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Five Pebbles from the Brook

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WHEN I left America, I had no intention of giving Mr. Everett's book a formal answer: but having learned since my arrival in the Old World, that: the controversy in which I had engaged myself had attracted some attention, and had been reviewed by a distinguished member of a German university, my hopes of being serviceable to the cause of truth and philanthrophy are revived, and I have therefore determined to give a reply to Mr. Everett's publication.

In this Work, as in my prior writings, I have taken for granted the Divine Authority of the Old Testament, and I have argued upon the principle that every book, claiming to be considered as a Divine revelation and building itself upon the Old Testament as upon a foundation, must agree with it, otherwise the superstructure cannot stand. The New Testament, the Talmud, and the Koran are all placed by their authors upon the Law and the Prophets, as an edifice is upon its foundation; and if it be true that any or all of them be found to be irreconcileable with the primitive Revelation to which they all refer themselves, the question as to their Divine Authority is decided against them, most obviously and completely.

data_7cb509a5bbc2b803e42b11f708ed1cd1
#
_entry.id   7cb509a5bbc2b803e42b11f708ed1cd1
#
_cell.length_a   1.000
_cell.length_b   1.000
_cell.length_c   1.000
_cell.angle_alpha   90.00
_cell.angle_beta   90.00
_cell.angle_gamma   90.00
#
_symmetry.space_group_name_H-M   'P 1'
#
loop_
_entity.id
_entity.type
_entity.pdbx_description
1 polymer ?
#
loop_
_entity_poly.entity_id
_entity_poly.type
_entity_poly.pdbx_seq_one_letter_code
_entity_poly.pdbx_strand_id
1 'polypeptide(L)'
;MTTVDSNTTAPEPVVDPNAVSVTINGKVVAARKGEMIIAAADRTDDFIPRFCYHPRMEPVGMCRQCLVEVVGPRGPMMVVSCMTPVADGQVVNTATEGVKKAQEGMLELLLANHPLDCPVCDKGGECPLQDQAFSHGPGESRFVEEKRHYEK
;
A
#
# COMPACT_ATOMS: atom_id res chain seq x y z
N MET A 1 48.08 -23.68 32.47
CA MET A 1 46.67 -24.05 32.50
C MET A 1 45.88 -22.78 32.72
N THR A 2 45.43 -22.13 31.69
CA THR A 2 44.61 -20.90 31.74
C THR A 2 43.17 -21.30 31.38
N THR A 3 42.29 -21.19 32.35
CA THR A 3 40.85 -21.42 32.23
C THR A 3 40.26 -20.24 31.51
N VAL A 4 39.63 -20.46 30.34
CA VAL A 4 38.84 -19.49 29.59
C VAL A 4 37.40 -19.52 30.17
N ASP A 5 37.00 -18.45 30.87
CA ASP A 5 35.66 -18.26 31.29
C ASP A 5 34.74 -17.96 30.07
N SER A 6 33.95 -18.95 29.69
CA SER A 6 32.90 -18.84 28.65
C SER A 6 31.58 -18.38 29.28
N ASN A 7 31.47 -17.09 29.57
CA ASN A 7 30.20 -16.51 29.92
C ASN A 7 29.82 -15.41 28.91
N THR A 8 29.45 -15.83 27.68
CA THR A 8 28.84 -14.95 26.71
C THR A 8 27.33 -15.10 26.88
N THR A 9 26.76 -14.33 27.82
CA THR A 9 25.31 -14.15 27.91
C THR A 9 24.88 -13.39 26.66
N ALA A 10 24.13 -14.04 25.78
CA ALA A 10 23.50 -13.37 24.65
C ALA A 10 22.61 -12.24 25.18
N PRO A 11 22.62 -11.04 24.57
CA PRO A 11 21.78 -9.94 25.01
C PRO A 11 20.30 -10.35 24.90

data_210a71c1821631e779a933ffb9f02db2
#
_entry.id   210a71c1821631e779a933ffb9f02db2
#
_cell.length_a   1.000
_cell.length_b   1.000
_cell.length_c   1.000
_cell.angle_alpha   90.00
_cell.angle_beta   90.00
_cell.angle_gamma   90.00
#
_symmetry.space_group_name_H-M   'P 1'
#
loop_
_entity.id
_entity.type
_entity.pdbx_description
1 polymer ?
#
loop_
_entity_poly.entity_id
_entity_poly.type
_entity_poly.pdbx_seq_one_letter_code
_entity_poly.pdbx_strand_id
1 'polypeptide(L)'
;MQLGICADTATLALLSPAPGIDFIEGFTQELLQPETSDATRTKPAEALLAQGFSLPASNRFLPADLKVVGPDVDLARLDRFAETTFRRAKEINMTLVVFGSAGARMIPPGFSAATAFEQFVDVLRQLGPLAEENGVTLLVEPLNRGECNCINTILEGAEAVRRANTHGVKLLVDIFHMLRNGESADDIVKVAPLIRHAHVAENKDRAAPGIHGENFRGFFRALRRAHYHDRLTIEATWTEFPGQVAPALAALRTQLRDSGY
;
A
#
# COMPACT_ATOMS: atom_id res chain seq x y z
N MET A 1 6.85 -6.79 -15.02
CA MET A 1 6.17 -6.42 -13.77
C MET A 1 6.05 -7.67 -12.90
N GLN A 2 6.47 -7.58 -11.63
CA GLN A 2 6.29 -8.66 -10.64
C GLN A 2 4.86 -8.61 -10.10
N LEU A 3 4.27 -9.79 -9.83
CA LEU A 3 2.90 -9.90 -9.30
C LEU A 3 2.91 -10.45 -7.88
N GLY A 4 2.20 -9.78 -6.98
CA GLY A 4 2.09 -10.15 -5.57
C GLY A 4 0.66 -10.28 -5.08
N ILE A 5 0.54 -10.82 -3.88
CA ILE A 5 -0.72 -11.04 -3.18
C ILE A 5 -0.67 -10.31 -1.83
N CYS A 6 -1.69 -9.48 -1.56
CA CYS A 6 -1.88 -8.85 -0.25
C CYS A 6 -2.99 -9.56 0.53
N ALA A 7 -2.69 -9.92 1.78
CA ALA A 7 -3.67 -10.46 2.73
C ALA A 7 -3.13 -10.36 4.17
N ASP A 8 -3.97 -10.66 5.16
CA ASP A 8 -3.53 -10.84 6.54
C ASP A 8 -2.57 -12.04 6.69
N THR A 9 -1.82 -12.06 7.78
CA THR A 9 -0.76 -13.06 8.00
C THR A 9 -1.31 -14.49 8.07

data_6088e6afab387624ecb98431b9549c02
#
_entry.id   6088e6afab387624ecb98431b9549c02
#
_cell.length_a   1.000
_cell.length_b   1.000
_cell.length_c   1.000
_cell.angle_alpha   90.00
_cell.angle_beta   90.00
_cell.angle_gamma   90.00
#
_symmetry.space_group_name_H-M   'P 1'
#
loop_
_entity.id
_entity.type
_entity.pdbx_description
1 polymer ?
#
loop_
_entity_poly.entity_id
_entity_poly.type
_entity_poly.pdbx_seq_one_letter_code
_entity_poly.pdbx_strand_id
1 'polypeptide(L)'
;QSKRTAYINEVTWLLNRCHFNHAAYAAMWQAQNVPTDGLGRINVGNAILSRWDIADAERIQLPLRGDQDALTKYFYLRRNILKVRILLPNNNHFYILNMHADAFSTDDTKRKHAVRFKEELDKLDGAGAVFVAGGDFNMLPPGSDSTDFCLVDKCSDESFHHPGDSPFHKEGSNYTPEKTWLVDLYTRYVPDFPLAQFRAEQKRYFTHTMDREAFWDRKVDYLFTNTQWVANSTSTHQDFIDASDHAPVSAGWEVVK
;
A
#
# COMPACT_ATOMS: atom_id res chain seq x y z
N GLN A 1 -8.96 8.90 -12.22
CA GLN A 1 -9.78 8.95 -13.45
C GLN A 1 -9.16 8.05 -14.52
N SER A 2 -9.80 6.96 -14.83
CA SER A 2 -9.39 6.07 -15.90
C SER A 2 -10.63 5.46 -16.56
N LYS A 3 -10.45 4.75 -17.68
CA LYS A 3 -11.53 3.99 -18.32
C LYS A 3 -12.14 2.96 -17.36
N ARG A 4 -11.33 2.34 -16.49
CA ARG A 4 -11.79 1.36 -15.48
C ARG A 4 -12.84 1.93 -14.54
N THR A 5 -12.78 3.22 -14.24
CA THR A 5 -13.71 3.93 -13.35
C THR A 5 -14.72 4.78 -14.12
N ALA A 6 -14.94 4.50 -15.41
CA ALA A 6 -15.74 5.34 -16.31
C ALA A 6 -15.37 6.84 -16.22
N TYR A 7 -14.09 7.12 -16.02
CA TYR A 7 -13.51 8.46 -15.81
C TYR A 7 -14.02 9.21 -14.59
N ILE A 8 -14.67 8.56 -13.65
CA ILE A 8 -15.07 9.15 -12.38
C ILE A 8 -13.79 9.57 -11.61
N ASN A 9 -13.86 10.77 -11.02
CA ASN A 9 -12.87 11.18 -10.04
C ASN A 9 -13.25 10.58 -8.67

This work was written in Egypt and forwarded to the U. States, while I was preparing to accompany Ismael Pacha to the conquest of Ethiopia; an expedition in which I expected to perish, and therefore felt it to be my duty to leave behind me, something from which my countrymen might learn what were my real sentiments upon a most important and interesting subject; and as I hoped would learn too, how grossly they had been deluded into building their faith and hope upon a demonstrated error.

On my arrival from Egypt I found that the MS. had not been published, and I was advised by several, of my friends to abandon the struggle and to imitate their example; in submitting to the despotism of popular opinion, which, they said, it was imprudent to oppose. I was so far influenced by these representations— extraordinary indeed in a country which boasts that here freedom of opinion and of speech is established by law—that I intended to confine myself to sending the MS. to Mr. Everett; in the belief that when he should have the weakness of his arguments in behalf of what he defended and the injustice of his aspersions upon me, fairly and evidently laid before him, that he would make me at least a private apology. He chose to preserve a sullen silence, probably believing that he is so securely seated in the saddle which his brethren have girthed upon the back of "a strong ass" that; there is no danger that the animal will give him a fall.

Not a little moved at this, I determined to do my myself justice, and to publish the pages following.

This book is not the work of an Infidel. I am not an infidel; what I have learned and seen in Europe, Asia and Africa, while it has confirmed my reasons for rejecting the New Testament, has rooted in my mind the conviction that the ancient Bible does contain a revelation from the God of Nature, as firmly as my belief in the first proposition of Euclid....